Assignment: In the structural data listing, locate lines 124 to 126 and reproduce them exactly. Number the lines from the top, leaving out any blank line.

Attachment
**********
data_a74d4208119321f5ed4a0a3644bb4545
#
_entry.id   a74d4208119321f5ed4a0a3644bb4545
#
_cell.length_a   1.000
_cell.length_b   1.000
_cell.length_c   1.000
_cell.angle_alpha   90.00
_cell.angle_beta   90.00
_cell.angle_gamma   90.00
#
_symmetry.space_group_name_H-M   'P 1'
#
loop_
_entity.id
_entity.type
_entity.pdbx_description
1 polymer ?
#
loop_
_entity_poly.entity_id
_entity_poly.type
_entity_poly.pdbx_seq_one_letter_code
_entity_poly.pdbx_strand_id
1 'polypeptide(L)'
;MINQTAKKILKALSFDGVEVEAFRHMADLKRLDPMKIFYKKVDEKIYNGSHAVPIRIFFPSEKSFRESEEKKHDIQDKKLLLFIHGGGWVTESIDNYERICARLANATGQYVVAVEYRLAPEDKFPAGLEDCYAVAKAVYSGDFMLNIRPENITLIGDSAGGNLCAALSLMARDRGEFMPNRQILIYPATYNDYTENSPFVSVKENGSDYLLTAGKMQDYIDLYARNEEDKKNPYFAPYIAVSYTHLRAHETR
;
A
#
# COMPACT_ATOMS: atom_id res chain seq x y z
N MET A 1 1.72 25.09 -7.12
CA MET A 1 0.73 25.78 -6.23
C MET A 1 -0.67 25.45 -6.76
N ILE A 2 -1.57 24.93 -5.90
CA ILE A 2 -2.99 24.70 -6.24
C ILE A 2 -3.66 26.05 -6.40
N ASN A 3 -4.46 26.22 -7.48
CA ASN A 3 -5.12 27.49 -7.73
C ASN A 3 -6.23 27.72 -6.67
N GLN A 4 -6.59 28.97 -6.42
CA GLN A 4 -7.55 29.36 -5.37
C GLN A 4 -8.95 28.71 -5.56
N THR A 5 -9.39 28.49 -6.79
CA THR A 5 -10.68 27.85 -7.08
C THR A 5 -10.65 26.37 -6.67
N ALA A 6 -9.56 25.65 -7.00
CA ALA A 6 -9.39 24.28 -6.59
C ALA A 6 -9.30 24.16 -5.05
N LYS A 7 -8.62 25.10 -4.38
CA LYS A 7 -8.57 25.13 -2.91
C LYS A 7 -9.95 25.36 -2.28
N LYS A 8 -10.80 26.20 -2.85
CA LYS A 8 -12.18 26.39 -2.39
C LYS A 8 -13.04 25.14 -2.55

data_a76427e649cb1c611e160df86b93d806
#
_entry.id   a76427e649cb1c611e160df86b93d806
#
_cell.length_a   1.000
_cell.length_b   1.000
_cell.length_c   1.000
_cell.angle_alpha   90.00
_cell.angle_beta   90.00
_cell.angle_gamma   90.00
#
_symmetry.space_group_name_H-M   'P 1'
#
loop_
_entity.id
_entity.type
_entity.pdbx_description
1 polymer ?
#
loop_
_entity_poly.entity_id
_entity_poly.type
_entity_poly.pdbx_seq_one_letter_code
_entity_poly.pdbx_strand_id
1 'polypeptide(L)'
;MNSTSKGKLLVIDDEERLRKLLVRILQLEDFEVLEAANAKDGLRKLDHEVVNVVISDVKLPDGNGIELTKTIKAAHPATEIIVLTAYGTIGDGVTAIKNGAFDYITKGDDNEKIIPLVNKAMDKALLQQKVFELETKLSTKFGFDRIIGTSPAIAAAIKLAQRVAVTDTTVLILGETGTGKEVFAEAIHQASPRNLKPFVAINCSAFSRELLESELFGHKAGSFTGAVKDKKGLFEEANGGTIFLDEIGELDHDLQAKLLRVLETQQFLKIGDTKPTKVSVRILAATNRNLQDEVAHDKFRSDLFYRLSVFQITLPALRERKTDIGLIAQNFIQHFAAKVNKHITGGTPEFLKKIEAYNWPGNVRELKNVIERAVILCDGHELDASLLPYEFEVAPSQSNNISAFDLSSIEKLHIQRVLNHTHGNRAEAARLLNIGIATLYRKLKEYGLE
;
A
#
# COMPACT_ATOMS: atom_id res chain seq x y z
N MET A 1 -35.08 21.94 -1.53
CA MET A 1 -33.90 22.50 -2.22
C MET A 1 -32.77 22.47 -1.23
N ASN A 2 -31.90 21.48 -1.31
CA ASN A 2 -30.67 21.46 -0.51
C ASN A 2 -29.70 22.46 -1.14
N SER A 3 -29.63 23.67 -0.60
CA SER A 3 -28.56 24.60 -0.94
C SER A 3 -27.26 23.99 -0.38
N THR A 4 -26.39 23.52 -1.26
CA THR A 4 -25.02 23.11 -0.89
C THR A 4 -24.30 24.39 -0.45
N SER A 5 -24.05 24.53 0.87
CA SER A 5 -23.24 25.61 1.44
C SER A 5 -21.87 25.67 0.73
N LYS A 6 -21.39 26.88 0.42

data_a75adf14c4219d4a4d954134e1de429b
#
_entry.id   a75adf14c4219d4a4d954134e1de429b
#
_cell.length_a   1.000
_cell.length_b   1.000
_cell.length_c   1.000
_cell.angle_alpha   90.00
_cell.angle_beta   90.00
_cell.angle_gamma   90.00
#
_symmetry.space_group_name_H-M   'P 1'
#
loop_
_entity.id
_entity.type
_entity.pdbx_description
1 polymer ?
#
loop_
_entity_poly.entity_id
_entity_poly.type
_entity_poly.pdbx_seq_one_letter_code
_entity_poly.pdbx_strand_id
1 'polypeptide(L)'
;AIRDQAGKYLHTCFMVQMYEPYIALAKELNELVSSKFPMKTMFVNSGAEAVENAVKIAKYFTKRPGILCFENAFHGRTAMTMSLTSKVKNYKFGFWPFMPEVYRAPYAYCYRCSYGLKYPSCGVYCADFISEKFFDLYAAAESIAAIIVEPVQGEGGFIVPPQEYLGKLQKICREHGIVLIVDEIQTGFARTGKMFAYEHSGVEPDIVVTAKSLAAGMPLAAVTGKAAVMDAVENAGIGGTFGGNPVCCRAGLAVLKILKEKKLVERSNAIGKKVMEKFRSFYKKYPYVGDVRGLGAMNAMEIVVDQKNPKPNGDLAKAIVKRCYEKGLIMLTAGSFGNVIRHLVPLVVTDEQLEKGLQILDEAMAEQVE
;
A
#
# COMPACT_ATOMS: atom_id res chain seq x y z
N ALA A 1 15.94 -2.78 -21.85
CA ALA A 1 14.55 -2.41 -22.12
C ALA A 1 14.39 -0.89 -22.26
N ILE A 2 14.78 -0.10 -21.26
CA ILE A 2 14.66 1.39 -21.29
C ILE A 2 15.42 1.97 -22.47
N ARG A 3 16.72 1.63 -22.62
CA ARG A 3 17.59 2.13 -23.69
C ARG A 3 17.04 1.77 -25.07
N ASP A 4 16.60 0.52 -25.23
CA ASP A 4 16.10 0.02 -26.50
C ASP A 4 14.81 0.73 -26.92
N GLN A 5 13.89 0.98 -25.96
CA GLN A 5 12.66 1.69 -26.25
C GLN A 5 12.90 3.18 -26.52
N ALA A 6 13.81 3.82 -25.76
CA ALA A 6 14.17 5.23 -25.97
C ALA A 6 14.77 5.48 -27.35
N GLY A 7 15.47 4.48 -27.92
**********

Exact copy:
_entity_poly.pdbx_strand_id
1 'polypeptide(L)'
;AIRDQAGKYLHTCFMVQMYEPYIALAKELNELVSSKFPMKTMFVNSGAEAVENAVKIAKYFTKRPGILCFENAFHGRTAMTMSLTSKVKNYKFGFWPFMPEVYRAPYAYCYRCSYGLKYPSCGVYCADFISEKFFDLYAAAESIAAIIVEPVQGEGGFIVPPQEYLGKLQKICREHGIVLIVDEIQTGFARTGKMFAYEHSGVEPDIVVTAKSLAAGMPLAAVTGKAAVMDAVENAGIGGTFGGNPVCCRAGLAVLKILKEKKLVERSNAIGKKVMEKFRSFYKKYPYVGDVRGLGAMNAMEIVVDQKNPKPNGDLAKAIVKRCYEKGLIMLTAGSFGNVIRHLVPLVVTDEQLEKGLQILDEAMAEQVE